You can’t really generalise how struggling to cope can make you feel or act, but if you think these symptoms sound like you or someone you know, please get in touch with The Samaritans [external link]. 

A few changes can make a big difference to your overall sense of well-being. Check out the Royal Voluntary Service website [external link] or the Age UK Darlington website [external link] for more advice.
Here are five small steps you can take to make you feel better.

1. Get active - Do some light exercise, whether it’s tending your garden, using the stairs more regularly or joining a walking club.

2. Get involved - Take steps to become more engaged in your local community by visiting a lunch club or volunteering at a local scheme. For information about activities in Darlington check out the Age UK website [external link]

3. Stay connected - Talking to people is one of the best ways to feel good and avoid loneliness. See friends and family regularly, or if you can't get out but would like some company try using the internet to keep in touch with people wherever they are. If you don’t have a computer at home most libraries have computers you can use free of charge, or for a small fee. Contact Royal Voluntary Service about its befriending and transport services so you have the practical support you need. Or contact Age UK [external link] and check out the Good Friends scheme in Darlington.

4. Eat well - A healthy and balanced diet will help you feel your best. It’s important to stay hydrated too.

5. Sleep well - You may find that your sleep patterns change as you get older and you need less sleep than you used to. It might make you feel lethargic and down. You can improve your sleep by reducing daytime naps, going to bed at the same time each night and reducing the amount of caffeine you drink.

How does the Herbert Protocol work?

The protocol will run throughout Darlington and County Durham. When you sign up the police will contact you to discuss the process and will suggest steps to prevent particularly vulnerable adults going missing.

The police will also explain the process to be followed to ensure a swift response should the person concerned fail to return home.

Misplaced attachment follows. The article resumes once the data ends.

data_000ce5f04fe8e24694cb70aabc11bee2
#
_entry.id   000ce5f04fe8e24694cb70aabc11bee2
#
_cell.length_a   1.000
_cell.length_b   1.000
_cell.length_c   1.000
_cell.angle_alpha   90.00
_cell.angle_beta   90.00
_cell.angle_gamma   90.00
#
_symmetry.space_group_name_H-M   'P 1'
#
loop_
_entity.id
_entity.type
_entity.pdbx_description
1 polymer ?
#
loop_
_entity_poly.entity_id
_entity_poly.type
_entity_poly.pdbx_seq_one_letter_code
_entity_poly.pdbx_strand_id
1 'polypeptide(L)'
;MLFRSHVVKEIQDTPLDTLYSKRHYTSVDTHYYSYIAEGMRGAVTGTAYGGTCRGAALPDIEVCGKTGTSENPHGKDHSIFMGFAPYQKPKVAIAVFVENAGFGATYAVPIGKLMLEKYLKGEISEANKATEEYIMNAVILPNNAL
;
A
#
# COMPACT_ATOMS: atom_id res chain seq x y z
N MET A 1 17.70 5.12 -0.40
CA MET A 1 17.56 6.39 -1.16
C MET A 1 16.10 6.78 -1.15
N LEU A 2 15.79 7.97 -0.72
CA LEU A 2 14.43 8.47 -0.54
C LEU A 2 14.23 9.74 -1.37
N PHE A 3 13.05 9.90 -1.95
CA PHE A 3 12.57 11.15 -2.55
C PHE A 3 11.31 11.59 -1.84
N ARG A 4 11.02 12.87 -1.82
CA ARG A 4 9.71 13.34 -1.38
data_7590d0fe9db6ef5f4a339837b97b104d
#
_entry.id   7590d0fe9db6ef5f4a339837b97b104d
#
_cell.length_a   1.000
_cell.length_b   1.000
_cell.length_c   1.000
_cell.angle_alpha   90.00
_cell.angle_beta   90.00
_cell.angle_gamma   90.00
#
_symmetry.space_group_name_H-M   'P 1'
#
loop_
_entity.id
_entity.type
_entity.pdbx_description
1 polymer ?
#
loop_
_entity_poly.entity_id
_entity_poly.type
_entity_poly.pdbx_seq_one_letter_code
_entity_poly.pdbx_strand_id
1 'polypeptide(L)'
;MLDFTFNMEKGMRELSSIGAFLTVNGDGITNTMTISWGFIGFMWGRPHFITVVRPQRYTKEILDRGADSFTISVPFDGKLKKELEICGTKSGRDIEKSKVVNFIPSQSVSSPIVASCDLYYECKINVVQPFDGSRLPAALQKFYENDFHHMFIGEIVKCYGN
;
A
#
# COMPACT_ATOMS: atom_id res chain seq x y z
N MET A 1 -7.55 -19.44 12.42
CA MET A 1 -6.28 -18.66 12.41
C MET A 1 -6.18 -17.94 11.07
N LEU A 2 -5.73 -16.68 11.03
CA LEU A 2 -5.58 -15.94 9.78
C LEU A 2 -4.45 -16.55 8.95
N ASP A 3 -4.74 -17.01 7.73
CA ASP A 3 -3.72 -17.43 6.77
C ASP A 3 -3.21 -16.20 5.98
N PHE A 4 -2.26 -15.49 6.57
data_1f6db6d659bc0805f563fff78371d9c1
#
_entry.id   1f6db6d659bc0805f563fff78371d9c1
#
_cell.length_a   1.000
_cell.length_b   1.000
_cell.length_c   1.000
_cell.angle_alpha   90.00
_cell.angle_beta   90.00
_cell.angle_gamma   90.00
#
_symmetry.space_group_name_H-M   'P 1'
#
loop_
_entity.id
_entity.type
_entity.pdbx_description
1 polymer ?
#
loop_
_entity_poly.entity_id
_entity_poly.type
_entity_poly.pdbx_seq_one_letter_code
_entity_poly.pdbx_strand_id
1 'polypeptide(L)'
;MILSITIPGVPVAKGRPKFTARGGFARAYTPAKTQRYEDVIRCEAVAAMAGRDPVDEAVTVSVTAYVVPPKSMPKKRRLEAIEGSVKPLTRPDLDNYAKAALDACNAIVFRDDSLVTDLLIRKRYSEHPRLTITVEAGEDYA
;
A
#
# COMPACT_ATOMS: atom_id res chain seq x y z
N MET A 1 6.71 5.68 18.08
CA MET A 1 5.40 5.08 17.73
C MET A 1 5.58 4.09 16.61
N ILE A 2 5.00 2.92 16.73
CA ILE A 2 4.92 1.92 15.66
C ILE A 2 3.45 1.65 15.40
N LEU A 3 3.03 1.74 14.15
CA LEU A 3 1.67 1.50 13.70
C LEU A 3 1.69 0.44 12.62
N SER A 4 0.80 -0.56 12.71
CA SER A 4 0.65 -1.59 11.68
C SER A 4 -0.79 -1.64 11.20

What do I do ?

Carers, family, friends, care providers and agencies can identify any vulnerable adult who is at risk of going missing. The police will then contact you and issue a standardised document for completion.
This document will provide the police with the right information at an early stage. Readily available information such as places frequented, which bus routes are used and areas which they are likely to frequent will help the police locate the person concerned at an early stage. You will also be encouraged to keep a recent photograph, an up to date list of medication and other specific information which can be accessed quickly.

You will be asked to keep the form and the photograph in an easily accessible place. If the vulnerable adult goes missing at that point you will contact the police and hand over the up to date form. This should help the police locate the missing person as quickly as possible.

For further information on how to access the document and contact Durham Police check out the Durham Constabulary Herbert Protocol leaflet [link] or see the Durham Constabulary website [external link] to request a form directly.


AGE UK has produced some excellent advice on how to keep warm and stay healthy in winter. For further information see